Landmarks of Lennox: Lake Ainsworth
Giant eels and boogie men are stories of Lake Ainsworth in the early 20th century. Whether life form existed in the ‘Lagoon’ waters, stained to a cola colour by surrounding tea trees, is speculative.
Dorothy Thompson recollects her father’s cattle would not drink there but others remember the aromatic waters being wonderful for washing hair with soap.
Lake Ainsworth is a perched (contained, impervious) lake, with its water source from rain and immediately adjacent wetlands.
Named for James Ainsworth (1843-1924) who selected land on North Creek, the Lake has long been favoured for picnics and swimming.
Sydney Gibbon (snr) built a diving tower with tea tree poles in the 1940s. A diving board enhanced the replacement until a lean demanded demolition. The later pontoon lodged in the western bank during a 1960s’ cyclone.
In an effort to raise interest in the 1922 Lennox Head Estate auction, promoters contracted Messrs Stratford to transport one of the Lake’s first motor launches from Lismore. The journey by horse drawn wagon took seven hours.
Water ski-ing later became a popular activity on the Lake until two horrific accidents in the early 1960s.
Sources:: Thompson D (nee Gibbon) and Stratford F, 2003, Ringing the Bell Backwards, Hilary Wilson (ed), Lennox Head Heritage Committee, Lismore; Spyker M 2015, ‘Good and Bad News for Water’, The Lennox Wave, November, p18; Lennox Head Heritage Committee records
Power and Motor Boats
In 1963 and 1964, two Lennox Head 11 year olds were struck by ski boat propellers in the shallows of Lake Ainsworth. Clyde Burrows suffered horrific injuries to the face and Joanne Hepburn’s left foot was severely injured. Operations disrupted their schooling. Nevertheless, Joanne became a psychologist and Clyde an engineer.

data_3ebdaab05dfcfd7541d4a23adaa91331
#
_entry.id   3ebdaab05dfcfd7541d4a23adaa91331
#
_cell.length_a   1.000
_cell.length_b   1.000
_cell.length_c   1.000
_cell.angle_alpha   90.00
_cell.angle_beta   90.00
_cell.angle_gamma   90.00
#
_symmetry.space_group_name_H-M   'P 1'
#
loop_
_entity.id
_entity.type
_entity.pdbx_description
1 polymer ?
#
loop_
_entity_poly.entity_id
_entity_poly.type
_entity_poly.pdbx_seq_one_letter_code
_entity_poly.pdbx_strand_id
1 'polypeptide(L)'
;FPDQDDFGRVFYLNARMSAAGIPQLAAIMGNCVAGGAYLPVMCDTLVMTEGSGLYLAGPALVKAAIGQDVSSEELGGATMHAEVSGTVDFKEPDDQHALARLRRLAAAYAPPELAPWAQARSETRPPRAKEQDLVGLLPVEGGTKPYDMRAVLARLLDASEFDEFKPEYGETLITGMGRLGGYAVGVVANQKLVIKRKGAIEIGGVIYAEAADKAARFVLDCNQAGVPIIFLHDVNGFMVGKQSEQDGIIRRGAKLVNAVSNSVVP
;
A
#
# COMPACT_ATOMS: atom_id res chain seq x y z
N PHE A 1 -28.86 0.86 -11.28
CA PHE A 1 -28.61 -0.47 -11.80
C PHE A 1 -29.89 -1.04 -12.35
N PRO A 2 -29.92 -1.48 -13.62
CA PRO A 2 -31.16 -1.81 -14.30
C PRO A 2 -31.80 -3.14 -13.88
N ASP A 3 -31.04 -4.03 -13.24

Motors were replaced by wind and people power.
The Lake shows symptoms of being ‘loved to death’ by the volume of visitors, contaminated runoff, unauthorised introduction of fish species and disruption to its drainage by the roadbase of the eastern road.
Volunteers of the Lennox Head Residents’ Association initiated programmes in 1989 to ‘rejuvenate the adjoining sand dunes and replant areas around the Lake’. There are now shady trees, picnic tables and barbeques. In 1997 a bubbling aerator was installed to assist in destratifying the waters and reducing frequency of blue-green algae infestations.
Algae and water hyacinth are symptomatic of a Lake which is unable to self cleanse. Tests by Ballina Shire Council rated water quality in some areas ‘poor’ (2014-15) because of faecal coliform levels, although generally safe for swimming in dry conditions.
Potential solutions include a controversial closure of the eastern road, approved by Ballina Shire Council several times since first moved in 2007 and finally in January 2016.
Sources: Landcare group, Lake Ainsworth and Surrounds Restoration Project, Lennox Head Residents Association Inc c 1994; Spyker M 2015, ‘Good and Bad News for Water’, The Lennox Wave, November, p18; Fry H, 2015, ‘Lake Ainsworth-From Ballina Environment Society’, The Lennox Wave, February, accessed 20.01.16; Lennox Head Heritage Committee
Readers with information on this or other Landmarks of Lennox, please contact Robyn Hargrave by phone 0412 660 994, email firstname.lastname@example.org.
Readers with further information on this or other Landmarks of Lennox, please contact Robyn Hargrave by phone 0412 660 994,